Certainly among the most quoted words of Jesus Christ are the few phrases found in this coming Sunday’s Gospel. How often are offended parties told to “turn the other cheek!” Countless times burdened persons are encouraged to “go the extra mile!” “Love your enemies” is often uttered as the quintessential Christian message! In the opening chapter of the celebrated Sermon on the Mount, Jesus, with keen if unsurprising insight, suggests several areas of personal experience in which a believer’s human dignity is under attack. Just imagine any one of us standing in public or even in private and being slapped in the face. For English speakers the very phrase “slap in the face” is synonymous with embarrassment, humiliation and loss of dignity. Picture again someone standing half-dressed or even naked in public. Someone deprived of his or her outer garment, a cloak, as well as his or her inner garment, a tunic, would be quite mortified to say the least. Even Adam and Eve grabbed some fig leaves in their shame.
During the American Revolution one of the greatest indignities leveled on the colonists was the quartering of British troops. And sometimes these troops were not even British. They were more likely German-speaking Hessian mercenaries. Imagine unwelcomed foreigners moving into one’s home for bed and board. A similar indignity was experienced in ancient Palestine. Roman troops could tap the Jewish populace on their shoulder and have them carry their equipment far and wide. How humiliating to have foreigners exercising authority in one’s homeland.
And again, rare is the human person that can genuinely love any hostile force. Jesus quotes the Old Testament in what is certainly a characteristic of all human nature: “You shall love your neighbor and hate your enemy.” Today’s newspapers and radio talk-shows and television broadcasts thrive on the animosity that exists between moral, political and philosophical enemies. An encounter with someone who despises everything that a person holds dear is a real test for human nature.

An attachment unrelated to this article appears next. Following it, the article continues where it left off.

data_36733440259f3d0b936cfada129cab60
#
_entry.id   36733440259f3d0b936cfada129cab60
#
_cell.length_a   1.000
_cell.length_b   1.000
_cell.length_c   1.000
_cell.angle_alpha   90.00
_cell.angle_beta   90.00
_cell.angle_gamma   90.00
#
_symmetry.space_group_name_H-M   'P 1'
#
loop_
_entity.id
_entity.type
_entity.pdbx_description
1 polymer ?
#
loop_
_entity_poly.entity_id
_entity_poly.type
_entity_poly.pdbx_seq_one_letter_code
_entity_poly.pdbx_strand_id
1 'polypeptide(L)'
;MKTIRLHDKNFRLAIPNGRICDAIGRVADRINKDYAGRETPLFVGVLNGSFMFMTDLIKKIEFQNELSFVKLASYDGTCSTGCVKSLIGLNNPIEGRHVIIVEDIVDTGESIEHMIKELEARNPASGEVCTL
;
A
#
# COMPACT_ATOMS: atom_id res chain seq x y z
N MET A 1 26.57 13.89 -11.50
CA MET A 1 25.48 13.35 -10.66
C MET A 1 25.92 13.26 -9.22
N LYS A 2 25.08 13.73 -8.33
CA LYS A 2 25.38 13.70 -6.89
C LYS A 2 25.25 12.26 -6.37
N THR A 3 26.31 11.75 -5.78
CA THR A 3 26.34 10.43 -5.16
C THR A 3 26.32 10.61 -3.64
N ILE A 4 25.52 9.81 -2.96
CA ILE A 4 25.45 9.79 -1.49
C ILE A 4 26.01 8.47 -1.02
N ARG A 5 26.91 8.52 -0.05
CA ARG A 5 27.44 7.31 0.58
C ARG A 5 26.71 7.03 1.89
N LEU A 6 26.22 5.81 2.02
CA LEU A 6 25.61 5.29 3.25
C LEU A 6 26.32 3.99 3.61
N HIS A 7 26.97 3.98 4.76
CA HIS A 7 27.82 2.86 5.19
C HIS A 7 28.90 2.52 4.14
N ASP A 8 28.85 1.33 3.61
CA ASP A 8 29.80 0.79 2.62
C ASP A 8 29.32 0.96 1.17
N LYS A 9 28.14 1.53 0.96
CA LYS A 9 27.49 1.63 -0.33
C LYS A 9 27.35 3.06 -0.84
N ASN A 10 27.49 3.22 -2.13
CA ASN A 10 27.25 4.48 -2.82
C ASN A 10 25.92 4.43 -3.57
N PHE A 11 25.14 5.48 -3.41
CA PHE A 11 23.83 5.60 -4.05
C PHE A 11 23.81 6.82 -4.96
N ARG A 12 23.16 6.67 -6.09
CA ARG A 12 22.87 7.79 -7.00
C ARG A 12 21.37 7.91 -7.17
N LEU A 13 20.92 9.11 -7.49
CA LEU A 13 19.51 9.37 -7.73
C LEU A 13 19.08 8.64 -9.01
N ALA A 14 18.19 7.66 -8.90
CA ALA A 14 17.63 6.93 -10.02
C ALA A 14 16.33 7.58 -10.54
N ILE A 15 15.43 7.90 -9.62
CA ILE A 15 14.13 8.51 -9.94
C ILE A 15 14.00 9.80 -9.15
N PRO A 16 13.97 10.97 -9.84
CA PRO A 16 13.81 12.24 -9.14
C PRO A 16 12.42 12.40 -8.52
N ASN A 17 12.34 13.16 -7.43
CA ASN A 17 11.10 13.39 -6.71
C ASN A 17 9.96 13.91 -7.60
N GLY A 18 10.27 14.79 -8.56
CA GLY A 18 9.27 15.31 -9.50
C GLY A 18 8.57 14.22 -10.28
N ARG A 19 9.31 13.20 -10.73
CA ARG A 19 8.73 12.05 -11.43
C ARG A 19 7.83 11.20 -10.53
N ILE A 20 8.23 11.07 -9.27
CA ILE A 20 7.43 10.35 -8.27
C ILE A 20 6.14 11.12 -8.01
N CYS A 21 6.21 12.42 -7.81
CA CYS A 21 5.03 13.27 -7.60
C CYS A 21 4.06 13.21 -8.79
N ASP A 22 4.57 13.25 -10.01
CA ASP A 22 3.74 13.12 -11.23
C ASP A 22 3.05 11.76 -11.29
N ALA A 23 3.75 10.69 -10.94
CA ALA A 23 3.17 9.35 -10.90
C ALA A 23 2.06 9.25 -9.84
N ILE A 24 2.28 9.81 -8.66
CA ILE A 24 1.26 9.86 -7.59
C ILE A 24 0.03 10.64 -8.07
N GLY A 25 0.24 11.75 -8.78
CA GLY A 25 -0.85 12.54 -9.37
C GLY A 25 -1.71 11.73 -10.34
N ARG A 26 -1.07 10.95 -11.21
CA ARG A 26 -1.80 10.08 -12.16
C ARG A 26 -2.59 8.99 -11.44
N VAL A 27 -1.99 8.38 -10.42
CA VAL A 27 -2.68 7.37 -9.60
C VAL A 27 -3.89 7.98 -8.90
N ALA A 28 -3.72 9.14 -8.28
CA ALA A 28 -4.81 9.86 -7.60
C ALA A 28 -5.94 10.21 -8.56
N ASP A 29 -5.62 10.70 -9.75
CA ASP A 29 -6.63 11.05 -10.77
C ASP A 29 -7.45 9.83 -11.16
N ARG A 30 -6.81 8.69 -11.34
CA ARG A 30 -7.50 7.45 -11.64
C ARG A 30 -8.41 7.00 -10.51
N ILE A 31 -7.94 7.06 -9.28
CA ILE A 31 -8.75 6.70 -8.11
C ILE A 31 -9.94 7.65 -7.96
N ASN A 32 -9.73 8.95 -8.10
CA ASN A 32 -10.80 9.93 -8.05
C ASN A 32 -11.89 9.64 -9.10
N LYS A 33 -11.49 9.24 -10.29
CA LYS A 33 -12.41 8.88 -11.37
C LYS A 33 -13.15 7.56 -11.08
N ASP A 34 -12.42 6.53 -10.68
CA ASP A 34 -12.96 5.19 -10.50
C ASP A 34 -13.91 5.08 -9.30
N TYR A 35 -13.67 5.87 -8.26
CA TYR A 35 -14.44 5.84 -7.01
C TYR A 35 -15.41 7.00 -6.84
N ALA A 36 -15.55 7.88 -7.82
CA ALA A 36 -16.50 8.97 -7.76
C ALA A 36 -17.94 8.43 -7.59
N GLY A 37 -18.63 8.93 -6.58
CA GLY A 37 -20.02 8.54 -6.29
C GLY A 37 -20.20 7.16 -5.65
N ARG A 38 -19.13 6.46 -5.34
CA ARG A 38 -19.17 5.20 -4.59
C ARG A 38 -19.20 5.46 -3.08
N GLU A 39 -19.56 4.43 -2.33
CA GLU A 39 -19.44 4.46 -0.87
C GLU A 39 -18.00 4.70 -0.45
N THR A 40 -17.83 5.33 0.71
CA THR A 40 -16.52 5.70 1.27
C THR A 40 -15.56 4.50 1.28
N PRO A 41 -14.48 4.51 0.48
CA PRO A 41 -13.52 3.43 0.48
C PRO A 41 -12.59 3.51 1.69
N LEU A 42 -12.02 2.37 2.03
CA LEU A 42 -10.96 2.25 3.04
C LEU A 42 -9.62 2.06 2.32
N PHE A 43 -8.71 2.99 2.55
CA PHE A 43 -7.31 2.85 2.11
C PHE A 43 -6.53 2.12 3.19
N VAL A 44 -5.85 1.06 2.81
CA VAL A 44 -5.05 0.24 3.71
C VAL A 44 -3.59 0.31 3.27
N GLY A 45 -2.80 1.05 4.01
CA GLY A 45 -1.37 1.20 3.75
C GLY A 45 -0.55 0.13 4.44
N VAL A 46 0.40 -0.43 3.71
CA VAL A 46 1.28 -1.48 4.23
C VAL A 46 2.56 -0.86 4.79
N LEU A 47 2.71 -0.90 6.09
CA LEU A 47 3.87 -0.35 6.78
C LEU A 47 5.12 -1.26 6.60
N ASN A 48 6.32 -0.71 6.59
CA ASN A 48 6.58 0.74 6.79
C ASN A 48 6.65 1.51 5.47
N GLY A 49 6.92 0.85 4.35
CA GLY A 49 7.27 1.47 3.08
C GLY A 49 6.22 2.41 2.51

Each of these scenarios — the slap in the face, the stripping of clothes, the assistance to foreign troops, the love of hostile forces — dramatically robs any individual of his or her sense of self-worth. Each of these circumstances especially lowers the participant’s standing in the community’s eye. A public slap is demeaning. Public nakedness is humiliating. Bowing to foreigners is denigrating. Love of enemies might even be seen as disloyal. Yet Jesus clearly informs his followers not to let any of these awkward instances get them down. A slap? Offer the other cheek. Half-naked? Offer more clothes. Foreigners taking advantage? Double your compliance. Enemies at the door? Embrace them.
And the reason that Christians can follow the curious instructions of Jesus and reverse all these situations is that the Christian knows that his or her true dignity comes not from an ability to self-defend, nor from one’s fine clothes, nor from a free homeland, nor from military superiority. The Christian’s authentic dignity comes abundantly and exclusively from God alone. God is ultimate source of true self-worth. Christians are told to maintain their composure so “that you may be children of your heavenly Father, for he makes his sun rise on the bad and the good, and causes rain to fall on the just and the unjust.” The exceptional conduct of the Christian believer should draw all observers to appreciate that God is the unique and authentic source of all true worth, of all true dignity, of all true respect.
Christian conduct must by its very nature stand apart from the conduct of the average man or woman on the street. For example, Jesus makes the following observation about love of enemies: “For if you love those who love you, what recompense will you have? Do not the tax collectors do the same? And if you greet your brothers only, what is unusual about that? Do not the pagans do the same?” Clearly Christian believers in every generation must stand apart from the tax collectors and pagans of their day. The prideful or cowardly or self-serving demeanor found among worldlings when threatened will find no place among Christians who know themselves to be secure in God’s care. St. Paul offers the same advice in this Sunday’s second reading: “…the wisdom of this world is foolishness in the eyes of God.” St. Paul writes that no one should boast about “human nature.” The believer’s one authentic boast must be his or her interior relationship with God: “…the Spirit of God dwells in you.” God, not human nature, will strengthen the believer faced with any insult and will rescue the believer in the time of any trouble.